Recap: Charles Sennot, November 2018

Dear Members,

The third meeting of the 2018-2019 SECWAC Speaker season was held at Connecticut College, New London, on November 14th, with some 70-odd members and guests hearing about the current status of “ground truth” in journalism. Charlie Sennott, Founder, CEO, and Editor of The GroundTruth Project, began by telling us of his early years as a “beat reporter” in New York, working for the New York Daily News and covering the first bombing of the World Trade Center in 1993. Being one of the first journalists on the scene, Charlie reported that what was initially thought to have been a generator explosion was, in fact, a bomb – the arrival of a Bomb Disposal Team vehicle convinced his initially disbelieving editor! Charlie then embarked on a series of visits to Middle Eastern countries to identify the sources of the bombers, culminating in his attendance at a large meeting in Khartoum, Sudan, at which he believes he identified Osama bin Laden standing with followers at the back of the room…

Charlie also told us of his “GroundTruth Project”, which attempts to bring more young people into the field of journalism, especially of the “ground truth” variety. He defined ground truth in a military context: the identification of detailed “on the ground” information pertaining to a military situation in order to ensure success. The GroundTruth Project supports the development of local and foreign news reporting that is not driven just by the number of “clicks” on websites. GroundTruth makes available a newsletter and a podcast – I have already signed up and listened to an excellent 25-minute story (in collaboration with WGBH Boston Public Radio) on life for children in the city of Mosul a year after it was liberated from ISIS, as seen through the eyes of a young female journalist, Alex Potter. Alex received a GroundTruth fellowship given in memory of the late journalist James Foley, abducted and murdered by ISIS in 2014.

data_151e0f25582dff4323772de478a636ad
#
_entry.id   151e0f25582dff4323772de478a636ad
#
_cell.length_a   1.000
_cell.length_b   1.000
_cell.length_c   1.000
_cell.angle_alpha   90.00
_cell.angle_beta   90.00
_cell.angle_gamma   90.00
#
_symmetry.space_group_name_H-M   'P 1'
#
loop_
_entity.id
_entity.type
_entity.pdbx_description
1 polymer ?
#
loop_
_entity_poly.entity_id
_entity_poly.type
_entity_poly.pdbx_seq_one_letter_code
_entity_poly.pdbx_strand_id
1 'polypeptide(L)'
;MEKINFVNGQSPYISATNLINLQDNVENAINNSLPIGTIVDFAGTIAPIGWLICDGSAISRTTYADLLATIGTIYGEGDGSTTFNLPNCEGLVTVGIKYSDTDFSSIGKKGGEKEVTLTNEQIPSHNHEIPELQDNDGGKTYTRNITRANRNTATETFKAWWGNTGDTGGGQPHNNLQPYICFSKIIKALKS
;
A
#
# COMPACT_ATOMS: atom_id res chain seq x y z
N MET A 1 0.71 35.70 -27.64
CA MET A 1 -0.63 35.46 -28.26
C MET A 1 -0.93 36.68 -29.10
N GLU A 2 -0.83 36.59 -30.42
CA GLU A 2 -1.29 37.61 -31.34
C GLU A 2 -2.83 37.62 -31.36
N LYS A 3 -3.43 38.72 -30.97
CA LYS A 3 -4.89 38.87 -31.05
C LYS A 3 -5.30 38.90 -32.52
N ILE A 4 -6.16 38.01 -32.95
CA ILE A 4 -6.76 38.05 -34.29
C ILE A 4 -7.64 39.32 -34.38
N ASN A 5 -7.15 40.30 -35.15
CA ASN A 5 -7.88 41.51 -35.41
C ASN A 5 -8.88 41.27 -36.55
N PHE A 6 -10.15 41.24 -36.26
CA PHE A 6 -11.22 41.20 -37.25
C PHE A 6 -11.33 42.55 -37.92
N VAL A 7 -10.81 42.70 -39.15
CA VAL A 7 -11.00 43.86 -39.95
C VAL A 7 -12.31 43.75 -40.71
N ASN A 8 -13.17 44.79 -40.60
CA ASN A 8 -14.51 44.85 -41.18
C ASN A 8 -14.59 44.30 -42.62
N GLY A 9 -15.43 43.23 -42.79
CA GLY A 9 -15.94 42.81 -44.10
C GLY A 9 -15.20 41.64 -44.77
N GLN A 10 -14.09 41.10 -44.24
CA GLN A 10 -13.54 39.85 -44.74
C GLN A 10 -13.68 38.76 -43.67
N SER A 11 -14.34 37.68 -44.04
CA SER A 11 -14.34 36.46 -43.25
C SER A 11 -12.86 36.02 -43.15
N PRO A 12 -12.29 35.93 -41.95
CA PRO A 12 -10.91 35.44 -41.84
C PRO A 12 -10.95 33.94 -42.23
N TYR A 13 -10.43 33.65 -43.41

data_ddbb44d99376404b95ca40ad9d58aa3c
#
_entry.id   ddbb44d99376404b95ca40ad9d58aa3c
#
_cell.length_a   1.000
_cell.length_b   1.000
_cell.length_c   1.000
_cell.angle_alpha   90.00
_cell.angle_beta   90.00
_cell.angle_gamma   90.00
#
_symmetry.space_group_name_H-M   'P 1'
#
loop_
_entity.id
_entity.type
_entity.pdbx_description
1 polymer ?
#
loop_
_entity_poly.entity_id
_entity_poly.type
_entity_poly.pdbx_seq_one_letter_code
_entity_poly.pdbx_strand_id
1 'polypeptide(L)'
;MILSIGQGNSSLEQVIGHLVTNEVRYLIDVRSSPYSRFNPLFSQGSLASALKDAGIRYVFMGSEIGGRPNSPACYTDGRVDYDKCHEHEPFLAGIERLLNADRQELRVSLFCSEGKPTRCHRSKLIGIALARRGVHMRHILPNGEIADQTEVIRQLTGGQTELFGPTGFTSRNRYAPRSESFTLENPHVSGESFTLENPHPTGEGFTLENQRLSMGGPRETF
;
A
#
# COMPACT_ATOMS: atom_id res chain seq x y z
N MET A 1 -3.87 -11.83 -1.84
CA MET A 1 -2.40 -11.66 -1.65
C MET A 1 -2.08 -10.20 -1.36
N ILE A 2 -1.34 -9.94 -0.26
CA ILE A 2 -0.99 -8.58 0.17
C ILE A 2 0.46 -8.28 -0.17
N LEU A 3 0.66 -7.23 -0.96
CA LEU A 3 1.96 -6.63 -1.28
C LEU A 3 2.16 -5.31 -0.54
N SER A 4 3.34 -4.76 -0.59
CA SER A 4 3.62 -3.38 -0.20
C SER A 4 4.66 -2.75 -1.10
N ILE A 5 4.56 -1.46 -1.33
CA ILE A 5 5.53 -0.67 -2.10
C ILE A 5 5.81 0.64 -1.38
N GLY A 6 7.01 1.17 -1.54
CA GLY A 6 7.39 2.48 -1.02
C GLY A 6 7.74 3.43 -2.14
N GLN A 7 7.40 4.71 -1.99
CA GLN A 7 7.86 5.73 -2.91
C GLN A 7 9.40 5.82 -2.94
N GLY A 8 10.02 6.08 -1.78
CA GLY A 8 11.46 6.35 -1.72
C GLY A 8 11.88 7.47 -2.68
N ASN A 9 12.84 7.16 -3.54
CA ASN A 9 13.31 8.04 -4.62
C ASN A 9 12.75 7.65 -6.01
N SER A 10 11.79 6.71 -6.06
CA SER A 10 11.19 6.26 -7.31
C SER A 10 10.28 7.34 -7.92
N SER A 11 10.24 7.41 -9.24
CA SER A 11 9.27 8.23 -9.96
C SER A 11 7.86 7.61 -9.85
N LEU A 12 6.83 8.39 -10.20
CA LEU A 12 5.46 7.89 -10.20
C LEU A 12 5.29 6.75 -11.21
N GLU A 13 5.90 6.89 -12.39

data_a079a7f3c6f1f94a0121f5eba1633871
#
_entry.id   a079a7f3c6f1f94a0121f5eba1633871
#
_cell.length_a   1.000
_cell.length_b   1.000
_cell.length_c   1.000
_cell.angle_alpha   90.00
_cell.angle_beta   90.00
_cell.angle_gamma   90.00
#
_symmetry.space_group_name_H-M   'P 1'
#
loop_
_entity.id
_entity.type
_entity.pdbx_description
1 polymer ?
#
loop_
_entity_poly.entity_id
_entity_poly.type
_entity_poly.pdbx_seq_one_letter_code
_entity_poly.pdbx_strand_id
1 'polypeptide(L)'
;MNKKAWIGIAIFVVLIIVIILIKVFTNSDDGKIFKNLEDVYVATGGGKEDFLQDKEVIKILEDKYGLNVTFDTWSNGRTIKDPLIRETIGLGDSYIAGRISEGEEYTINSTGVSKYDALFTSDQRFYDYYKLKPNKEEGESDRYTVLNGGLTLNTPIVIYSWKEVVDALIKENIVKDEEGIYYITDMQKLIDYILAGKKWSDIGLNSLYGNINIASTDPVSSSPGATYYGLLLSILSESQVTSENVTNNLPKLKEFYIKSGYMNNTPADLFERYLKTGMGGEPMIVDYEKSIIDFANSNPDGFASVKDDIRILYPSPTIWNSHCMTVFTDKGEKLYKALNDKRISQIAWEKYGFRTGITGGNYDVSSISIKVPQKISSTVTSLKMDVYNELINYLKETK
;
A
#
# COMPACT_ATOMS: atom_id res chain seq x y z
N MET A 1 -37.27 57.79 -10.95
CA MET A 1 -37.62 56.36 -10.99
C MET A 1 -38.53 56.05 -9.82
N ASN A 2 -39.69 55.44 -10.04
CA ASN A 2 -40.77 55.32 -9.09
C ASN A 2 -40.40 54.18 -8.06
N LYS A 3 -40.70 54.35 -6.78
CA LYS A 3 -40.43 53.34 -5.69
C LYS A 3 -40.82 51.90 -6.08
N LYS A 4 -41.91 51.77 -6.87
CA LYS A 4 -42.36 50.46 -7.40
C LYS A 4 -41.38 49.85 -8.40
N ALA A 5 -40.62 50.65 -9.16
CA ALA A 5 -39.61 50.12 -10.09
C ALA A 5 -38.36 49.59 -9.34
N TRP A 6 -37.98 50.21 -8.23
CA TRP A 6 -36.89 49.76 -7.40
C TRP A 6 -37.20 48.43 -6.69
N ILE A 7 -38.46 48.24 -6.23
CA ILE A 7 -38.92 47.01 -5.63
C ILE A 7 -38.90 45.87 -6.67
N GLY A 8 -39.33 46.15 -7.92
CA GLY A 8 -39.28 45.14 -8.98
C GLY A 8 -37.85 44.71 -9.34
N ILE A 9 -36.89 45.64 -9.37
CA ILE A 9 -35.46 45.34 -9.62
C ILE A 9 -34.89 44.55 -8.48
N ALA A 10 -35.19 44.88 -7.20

Report for America” is another initiative that he and veteran journalist Steven Waldman started after the 2016 election, and aims to install 1,000 journalists in understaffed newsrooms by 2022. He described the dramatic decline in local reporting, in part due to the gutting of newsrooms in recent times (see, for example, the case of The Denver Post and the “missing faces” in a recent staff photo), and the efforts to send enthusiastic young journalists to little-served poor areas of the US in search of the ground truth.

For our next meeting, Essex local Rob Hernandez will present on Cuba, the Conflicted Isle: can it reconcile it’s past while creating a new future?on December 11th at the Old Lyme Country Club.

Sincerely,

Paul Nugent
Executive Director & Program Committee Chair, Southeast Connecticut World Affairs Council

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The mission of the Southeast Connecticut World Affairs Council (SECWAC) is to foster an understanding of issues of foreign policy and international affairs by study, debate, and educational programming, primarily through a Speakers Series of 8 to 10 monthly meetings.